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Author Q&A: Stephen Camarata

Author Q&A: Stephen Camarata

Stephen C. PhotoStephen Camarata is the author of The Intuitive Parent

What was your inspiration for writing the book?

One of the real tragedies in modern society is that misunderstandings, misrepresentations, and outright hucksterism are undermining parents’ self-confidence. Marketers and the media are creating needless anxiety, and stealing the fun and joy out of raising children.  Worse, the national push to artificially accelerate learning and brain development is actually derailing healthy natural parenting that insures children will be confident, happy–and intelligent. I wrote this book to provide parents with accurate, up-to-date, scientifically grounded information that supports their own intuition and common sense of how best to raise their child. My hope is that the book will empower parents to filter out all the noise, marketing, and latest fad so they can focus on their child, respond to them naturally, and become an effective nurturer and learning partner.

How did your own experience as a parent inform your writing?

My youngest son, Vincent, was slow to develop spoken language skills. When he was in preschool, we were told by a special education team that he should be educated in a segregated classroom for children with intellectual disabilities. We were led to believe that because his third birthday had passed, we had missed the critical period for wiring his brain and that he was now doomed to be a slow learner across the board from here on out. Worse, we were told that he would never be able to go to college. Our intuition told us that this couldn’t be true.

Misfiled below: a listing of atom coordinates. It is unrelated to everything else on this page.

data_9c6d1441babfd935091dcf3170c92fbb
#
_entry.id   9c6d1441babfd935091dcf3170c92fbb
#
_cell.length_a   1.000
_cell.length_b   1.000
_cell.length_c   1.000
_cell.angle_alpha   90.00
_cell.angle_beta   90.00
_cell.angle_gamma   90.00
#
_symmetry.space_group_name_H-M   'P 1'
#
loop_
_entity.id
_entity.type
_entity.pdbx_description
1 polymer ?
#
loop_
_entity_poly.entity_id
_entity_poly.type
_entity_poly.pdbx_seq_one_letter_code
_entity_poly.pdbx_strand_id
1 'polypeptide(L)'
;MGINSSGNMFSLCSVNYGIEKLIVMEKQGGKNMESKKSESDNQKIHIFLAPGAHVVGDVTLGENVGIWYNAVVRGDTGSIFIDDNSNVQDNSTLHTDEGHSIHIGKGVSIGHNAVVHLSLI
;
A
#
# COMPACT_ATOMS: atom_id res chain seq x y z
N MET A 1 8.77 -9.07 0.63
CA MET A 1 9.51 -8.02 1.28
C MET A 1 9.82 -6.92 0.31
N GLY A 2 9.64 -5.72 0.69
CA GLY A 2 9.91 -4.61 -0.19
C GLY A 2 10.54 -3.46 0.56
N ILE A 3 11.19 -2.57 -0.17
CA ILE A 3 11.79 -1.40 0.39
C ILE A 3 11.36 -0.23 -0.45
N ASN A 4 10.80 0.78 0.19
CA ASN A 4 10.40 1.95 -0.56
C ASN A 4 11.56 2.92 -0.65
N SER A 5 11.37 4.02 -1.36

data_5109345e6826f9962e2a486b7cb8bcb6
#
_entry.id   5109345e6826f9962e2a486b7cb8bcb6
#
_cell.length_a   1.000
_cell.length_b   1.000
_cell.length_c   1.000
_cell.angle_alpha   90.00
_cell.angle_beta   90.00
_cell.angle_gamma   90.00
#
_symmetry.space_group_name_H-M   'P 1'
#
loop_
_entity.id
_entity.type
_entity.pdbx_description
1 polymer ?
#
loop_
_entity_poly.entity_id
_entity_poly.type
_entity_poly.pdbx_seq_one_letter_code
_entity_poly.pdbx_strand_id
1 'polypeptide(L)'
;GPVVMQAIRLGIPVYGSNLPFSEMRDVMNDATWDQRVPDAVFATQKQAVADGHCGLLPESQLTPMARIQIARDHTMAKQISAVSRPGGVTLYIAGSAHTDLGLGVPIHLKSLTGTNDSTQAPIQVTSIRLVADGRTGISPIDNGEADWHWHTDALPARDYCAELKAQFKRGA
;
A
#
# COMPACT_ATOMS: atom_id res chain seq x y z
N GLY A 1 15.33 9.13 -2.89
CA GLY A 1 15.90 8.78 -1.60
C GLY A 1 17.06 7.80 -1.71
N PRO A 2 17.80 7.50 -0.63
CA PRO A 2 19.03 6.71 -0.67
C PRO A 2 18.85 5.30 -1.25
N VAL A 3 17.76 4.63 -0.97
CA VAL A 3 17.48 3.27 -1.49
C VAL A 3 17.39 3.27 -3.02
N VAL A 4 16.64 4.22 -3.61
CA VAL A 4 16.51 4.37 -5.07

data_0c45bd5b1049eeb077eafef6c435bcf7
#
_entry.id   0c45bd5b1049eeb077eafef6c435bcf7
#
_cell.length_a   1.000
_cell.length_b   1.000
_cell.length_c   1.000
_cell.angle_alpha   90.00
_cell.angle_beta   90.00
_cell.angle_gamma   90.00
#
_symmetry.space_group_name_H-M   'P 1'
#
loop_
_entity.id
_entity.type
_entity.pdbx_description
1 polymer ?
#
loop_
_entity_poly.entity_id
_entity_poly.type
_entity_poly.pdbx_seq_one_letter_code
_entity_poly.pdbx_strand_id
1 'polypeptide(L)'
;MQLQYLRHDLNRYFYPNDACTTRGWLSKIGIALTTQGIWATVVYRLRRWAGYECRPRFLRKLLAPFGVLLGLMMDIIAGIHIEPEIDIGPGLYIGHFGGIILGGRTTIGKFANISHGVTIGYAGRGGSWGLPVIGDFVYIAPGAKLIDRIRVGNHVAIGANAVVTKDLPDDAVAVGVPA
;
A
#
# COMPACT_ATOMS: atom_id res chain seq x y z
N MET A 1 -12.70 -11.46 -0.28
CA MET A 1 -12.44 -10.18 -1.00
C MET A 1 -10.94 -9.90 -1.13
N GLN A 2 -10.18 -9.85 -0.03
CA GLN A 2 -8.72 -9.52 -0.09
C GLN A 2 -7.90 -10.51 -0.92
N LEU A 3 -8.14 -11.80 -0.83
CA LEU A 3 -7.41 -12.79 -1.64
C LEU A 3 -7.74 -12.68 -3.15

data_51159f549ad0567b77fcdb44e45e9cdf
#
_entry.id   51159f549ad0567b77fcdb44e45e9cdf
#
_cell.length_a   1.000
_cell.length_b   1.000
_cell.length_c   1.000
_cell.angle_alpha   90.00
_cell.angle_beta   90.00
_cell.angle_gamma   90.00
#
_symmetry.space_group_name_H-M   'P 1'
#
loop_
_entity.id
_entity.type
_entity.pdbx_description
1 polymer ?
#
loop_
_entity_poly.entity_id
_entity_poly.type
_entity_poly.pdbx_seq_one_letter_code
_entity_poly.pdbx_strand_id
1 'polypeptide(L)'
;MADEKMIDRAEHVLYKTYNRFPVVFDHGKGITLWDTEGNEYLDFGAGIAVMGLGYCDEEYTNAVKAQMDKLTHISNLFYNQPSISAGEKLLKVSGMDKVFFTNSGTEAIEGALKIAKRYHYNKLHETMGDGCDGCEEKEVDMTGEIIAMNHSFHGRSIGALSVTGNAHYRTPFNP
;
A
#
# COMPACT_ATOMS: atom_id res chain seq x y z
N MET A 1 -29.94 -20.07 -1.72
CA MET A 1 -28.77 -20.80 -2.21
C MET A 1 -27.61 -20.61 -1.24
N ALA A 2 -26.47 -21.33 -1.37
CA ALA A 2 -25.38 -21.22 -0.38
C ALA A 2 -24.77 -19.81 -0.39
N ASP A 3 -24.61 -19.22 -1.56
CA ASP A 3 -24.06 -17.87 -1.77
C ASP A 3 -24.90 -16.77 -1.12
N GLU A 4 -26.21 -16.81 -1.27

We knew that his language skills lagged compared to other kids his age. On the other hand, his ability to do puzzles, comprehend numbers and draw were all far advanced compared to other children his age. He loved to explore the world beyond the boundaries of our fenced in yard and would often wait for one of his older siblings to open the door so that he could dart into the front yard and run up the street!

These precocious abilities did not square with what we were being told by the school. Thankfully, we listened to our inner voice and kept him in the regular classroom, and spent many hours tutoring him in reading at home.

By the time Vincent started middle school, he was above grade level in math and science. His reading ability did not catch up until he entered high school, but he is now an excellent—and avid reader.

We were sometimes told that we were “in denial” about Vincent’s abilities, and given questionable advice along the way. For example, a second grade recommended ADHD-medication because Vincent would not sit still during story time. I pointed out that he would sit still for hours when drawing pictures or working math problems and that the reason he was wiggly during reading time was because his ability to understand what the teacher was saying was below the other children in the classroom.